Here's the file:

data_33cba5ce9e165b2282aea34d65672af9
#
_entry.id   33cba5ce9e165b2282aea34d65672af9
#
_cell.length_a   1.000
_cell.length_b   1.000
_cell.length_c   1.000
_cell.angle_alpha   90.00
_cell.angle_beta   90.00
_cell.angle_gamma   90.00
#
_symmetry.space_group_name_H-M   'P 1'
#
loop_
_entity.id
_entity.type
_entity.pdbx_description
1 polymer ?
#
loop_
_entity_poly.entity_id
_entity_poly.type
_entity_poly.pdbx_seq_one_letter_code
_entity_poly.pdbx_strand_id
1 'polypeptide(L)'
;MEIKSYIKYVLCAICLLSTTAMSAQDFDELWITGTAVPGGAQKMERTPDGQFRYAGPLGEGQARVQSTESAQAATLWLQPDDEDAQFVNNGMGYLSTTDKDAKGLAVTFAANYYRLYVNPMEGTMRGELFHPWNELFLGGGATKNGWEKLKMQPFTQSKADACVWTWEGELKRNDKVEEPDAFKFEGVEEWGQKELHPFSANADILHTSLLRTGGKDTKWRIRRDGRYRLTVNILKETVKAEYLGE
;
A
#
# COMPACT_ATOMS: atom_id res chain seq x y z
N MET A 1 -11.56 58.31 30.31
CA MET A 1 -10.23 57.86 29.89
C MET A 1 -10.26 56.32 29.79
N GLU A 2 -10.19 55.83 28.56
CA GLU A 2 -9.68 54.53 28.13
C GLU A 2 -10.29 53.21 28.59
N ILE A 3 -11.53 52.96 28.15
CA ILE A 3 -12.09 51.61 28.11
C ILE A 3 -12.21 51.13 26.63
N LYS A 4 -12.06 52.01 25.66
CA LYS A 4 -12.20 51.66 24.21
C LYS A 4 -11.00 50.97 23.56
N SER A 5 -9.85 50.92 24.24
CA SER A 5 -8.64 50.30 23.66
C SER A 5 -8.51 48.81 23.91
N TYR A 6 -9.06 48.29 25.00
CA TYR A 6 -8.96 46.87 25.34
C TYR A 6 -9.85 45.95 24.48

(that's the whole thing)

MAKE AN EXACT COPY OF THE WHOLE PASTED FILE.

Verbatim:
data_33cba5ce9e165b2282aea34d65672af9
#
_entry.id   33cba5ce9e165b2282aea34d65672af9
#
_cell.length_a   1.000
_cell.length_b   1.000
_cell.length_c   1.000
_cell.angle_alpha   90.00
_cell.angle_beta   90.00
_cell.angle_gamma   90.00
#
_symmetry.space_group_name_H-M   'P 1'
#
loop_
_entity.id
_entity.type
_entity.pdbx_description
1 polymer ?
#
loop_
_entity_poly.entity_id
_entity_poly.type
_entity_poly.pdbx_seq_one_letter_code
_entity_poly.pdbx_strand_id
1 'polypeptide(L)'
;MEIKSYIKYVLCAICLLSTTAMSAQDFDELWITGTAVPGGAQKMERTPDGQFRYAGPLGEGQARVQSTESAQAATLWLQPDDEDAQFVNNGMGYLSTTDKDAKGLAVTFAANYYRLYVNPMEGTMRGELFHPWNELFLGGGATKNGWEKLKMQPFTQSKADACVWTWEGELKRNDKVEEPDAFKFEGVEEWGQKELHPFSANADILHTSLLRTGGKDTKWRIRRDGRYRLTVNILKETVKAEYLGE
;
A
#
# COMPACT_ATOMS: atom_id res chain seq x y z
N MET A 1 -11.56 58.31 30.31
CA MET A 1 -10.23 57.86 29.89
C MET A 1 -10.26 56.32 29.79
N GLU A 2 -10.19 55.83 28.56
CA GLU A 2 -9.68 54.53 28.13
C GLU A 2 -10.29 53.21 28.59
N ILE A 3 -11.53 52.96 28.15
CA ILE A 3 -12.09 51.61 28.11
C ILE A 3 -12.21 51.13 26.63
N LYS A 4 -12.06 52.01 25.66
CA LYS A 4 -12.20 51.66 24.21
C LYS A 4 -11.00 50.97 23.56
N SER A 5 -9.85 50.92 24.24
CA SER A 5 -8.64 50.30 23.66
C SER A 5 -8.51 48.81 23.91
N TYR A 6 -9.06 48.29 25.00
CA TYR A 6 -8.96 46.87 25.34
C TYR A 6 -9.85 45.95 24.48